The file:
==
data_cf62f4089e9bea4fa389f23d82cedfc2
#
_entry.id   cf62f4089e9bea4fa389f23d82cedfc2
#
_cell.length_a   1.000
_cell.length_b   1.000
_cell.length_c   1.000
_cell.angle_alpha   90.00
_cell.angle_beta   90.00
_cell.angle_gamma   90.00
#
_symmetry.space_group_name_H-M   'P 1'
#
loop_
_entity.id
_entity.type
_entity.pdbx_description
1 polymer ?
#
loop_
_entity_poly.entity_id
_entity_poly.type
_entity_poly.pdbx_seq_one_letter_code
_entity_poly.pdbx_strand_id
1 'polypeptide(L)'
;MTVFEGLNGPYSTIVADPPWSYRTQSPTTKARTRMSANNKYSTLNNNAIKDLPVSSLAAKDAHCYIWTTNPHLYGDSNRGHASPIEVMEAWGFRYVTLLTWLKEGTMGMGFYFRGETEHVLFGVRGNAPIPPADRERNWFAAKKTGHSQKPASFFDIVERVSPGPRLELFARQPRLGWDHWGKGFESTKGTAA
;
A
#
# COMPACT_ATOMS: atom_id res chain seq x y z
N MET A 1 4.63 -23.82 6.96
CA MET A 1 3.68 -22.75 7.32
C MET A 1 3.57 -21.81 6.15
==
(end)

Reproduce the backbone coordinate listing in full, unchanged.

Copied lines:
data_cf62f4089e9bea4fa389f23d82cedfc2
#
_entry.id   cf62f4089e9bea4fa389f23d82cedfc2
#
_cell.length_a   1.000
_cell.length_b   1.000
_cell.length_c   1.000
_cell.angle_alpha   90.00
_cell.angle_beta   90.00
_cell.angle_gamma   90.00
#
_symmetry.space_group_name_H-M   'P 1'
#
loop_
_entity.id
_entity.type
_entity.pdbx_description
1 polymer ?
#
loop_
_entity_poly.entity_id
_entity_poly.type
_entity_poly.pdbx_seq_one_letter_code
_entity_poly.pdbx_strand_id
1 'polypeptide(L)'
;MTVFEGLNGPYSTIVADPPWSYRTQSPTTKARTRMSANNKYSTLNNNAIKDLPVSSLAAKDAHCYIWTTNPHLYGDSNRGHASPIEVMEAWGFRYVTLLTWLKEGTMGMGFYFRGETEHVLFGVRGNAPIPPADRERNWFAAKKTGHSQKPASFFDIVERVSPGPRLELFARQPRLGWDHWGKGFESTKGTAA
;
A
#
# COMPACT_ATOMS: atom_id res chain seq x y z
N MET A 1 4.63 -23.82 6.96
CA MET A 1 3.68 -22.75 7.32
C MET A 1 3.57 -21.81 6.15